Once your AIME is calculated, the SSA uses their formula to calculate your primary insurance amount, or PIA. This is accomplished by calculating your AIME through three separate bands which are in effect in the year you attain age 62: 

  1. For AIME that falls within the first band, you multiply by 90%. That is the first part of your benefit.
  2. For AIME that falls within the second band, you multiply by 32%. That is the second part of your benefit.
  3. For AIME that is greater than the maximum of the second band, you multiply by 15%. This is the third part of your benefit.

 The sum of these three bands is your benefit amount at full retirement age (FRA).

In the chart below I’ve illustrated how the formula works for someone who turns 62 in 2021 with an average inflation-adjusted earnings (AIME) of $6,000 per month.

2021 social security formula

The switch to a universal Social Security benefit would simply change this formula to produce a flat benefit to all retirees, as long as their historical earnings were high enough to fill up the first bracket. 

The formula bend points would gradually change as follows:

  • Increase the first band by 1% per year until it reaches 112%
  • Decrease the second band by 1% per year until it reaches 0%
  • Decrease the third band by .5% per year until it reaches 0%

With this formula, an individual with lifetime monthly earnings of $1,000 would receive the same benefit as the person with lifetime monthly earnings of $10,000. 

Mid- to higher-range income individuals would not get the same “return” on their payroll taxes as they did in the old system. But that’s the likely outcome of any plan to save Social Security. 

Whether it is increased payroll taxes, means testing, or any of the other proposed solutions, those with mid-to higher-range incomes need to prepare for less generous treatment from Social Security at some point in the future.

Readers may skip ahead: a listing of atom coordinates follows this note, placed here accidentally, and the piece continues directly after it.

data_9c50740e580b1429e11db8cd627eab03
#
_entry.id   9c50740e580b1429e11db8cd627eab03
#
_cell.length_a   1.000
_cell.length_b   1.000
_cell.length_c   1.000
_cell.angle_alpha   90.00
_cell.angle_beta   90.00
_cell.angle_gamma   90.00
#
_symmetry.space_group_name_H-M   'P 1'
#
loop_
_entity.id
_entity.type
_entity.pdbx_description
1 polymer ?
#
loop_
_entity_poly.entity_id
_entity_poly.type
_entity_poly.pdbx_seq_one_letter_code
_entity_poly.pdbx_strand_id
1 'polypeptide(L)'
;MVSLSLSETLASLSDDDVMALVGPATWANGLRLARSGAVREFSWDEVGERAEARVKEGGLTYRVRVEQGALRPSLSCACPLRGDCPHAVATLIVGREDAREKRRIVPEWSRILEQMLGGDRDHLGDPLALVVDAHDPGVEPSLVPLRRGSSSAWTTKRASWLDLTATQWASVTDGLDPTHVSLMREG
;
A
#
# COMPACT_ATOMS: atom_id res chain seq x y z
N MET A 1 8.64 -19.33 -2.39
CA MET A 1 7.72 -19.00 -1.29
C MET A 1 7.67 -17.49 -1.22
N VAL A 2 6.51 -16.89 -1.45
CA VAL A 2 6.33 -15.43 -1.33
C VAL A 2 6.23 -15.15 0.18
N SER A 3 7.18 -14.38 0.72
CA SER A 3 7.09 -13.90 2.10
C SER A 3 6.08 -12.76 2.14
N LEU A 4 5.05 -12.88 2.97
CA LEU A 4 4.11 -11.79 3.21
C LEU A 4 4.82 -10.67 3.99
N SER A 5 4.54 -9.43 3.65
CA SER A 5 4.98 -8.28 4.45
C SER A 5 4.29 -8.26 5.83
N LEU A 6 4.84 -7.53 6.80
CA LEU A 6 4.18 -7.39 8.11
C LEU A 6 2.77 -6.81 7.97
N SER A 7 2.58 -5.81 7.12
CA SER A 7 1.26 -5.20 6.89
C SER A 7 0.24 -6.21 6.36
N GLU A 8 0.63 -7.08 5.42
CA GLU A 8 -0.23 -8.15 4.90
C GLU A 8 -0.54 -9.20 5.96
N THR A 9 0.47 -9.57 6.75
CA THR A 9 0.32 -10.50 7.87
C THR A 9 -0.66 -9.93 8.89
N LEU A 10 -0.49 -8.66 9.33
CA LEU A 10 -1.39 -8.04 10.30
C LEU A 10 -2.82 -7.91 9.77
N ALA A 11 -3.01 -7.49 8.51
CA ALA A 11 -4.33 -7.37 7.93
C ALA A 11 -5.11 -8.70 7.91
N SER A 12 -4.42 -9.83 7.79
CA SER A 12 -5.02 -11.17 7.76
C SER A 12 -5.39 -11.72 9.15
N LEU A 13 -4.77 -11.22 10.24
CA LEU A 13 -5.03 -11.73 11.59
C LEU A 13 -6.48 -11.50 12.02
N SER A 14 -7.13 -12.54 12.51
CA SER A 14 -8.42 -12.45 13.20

In this same proposal from The Heritage Foundation, they also point out that implementing a universal, flat Social Security benefit could reduce payroll taxes from the current 12.4% to 10.1%! That would amount to nearly an extra $1,600 per year in take-home pay for median income households. 

Compare that to continuing the current benefit payment schedule, which would require the payroll tax to rise from 12.4% today to 15.7% in 2035 — and to exceed 17% by 2080. 

Would Universal Social Security Fix The System?

A switch to a universal Social Security system wouldn’t fix the entire funding issue with Social Security. But it would help us make a lot of progress toward a solution that works.

The analysis of the universal benefit indicates that switching to a flat payment would fix 84% of the solvency issue. And remember, this plan doesn’t require tax increases or unplanned benefit cuts. If this solution can be coupled with other reforms such as indexing the retirement ages to life expectancy, the problem could be completely solved. 

This is one proposal that I’ll continue to monitor closely. If a proposal like this makes progress I’ll be talking about it on my YouTube channel, so join the other 322,000 subscribers to know as soon as I publish a new video.  

Also…remember…THIS IS YOUR RETIREMENT. Continue to learn about how to make the most out of it by using the resources like the Retirement Planning cheat sheet I’ve created.  This is where I’ve taken the retirement plan contribution limits, income limits, tax tables, and lots of other important things and break it all down to just one page. 

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[…] I’m willing to acknowledge that a payroll tax increase is likely in the days ahead. The political winds are blowing too hard in that direction. But I don’t like it, and think there are some other great solutions like the one I discussed in my article on Universal Social Security.  […]